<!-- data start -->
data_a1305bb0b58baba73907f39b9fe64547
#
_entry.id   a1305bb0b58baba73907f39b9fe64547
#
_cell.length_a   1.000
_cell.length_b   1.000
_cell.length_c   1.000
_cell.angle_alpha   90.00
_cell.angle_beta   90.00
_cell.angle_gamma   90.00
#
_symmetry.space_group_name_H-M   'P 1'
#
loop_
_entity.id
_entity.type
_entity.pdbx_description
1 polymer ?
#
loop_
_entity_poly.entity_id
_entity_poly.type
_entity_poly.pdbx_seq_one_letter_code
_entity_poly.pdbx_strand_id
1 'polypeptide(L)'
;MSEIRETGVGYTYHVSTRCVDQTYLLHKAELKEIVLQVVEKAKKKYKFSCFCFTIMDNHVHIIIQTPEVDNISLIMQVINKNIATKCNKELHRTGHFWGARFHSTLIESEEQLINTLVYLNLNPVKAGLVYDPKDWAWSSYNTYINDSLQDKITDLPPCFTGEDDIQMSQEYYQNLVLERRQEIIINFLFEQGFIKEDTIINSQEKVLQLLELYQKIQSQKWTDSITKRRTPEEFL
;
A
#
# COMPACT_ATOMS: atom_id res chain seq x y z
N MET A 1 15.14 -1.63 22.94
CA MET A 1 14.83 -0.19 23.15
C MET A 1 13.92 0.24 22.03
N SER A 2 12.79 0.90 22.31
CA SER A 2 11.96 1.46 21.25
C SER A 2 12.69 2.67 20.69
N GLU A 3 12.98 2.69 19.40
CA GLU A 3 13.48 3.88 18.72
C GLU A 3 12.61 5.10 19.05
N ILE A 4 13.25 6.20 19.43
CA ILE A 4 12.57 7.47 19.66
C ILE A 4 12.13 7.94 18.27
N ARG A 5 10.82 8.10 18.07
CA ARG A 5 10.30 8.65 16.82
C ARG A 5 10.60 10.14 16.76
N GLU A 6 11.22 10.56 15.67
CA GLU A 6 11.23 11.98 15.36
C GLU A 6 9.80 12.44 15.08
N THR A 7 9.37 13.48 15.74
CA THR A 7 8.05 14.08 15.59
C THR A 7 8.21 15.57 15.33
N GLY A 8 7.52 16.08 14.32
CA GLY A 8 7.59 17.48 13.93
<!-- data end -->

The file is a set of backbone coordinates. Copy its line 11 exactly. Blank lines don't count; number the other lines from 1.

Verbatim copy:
#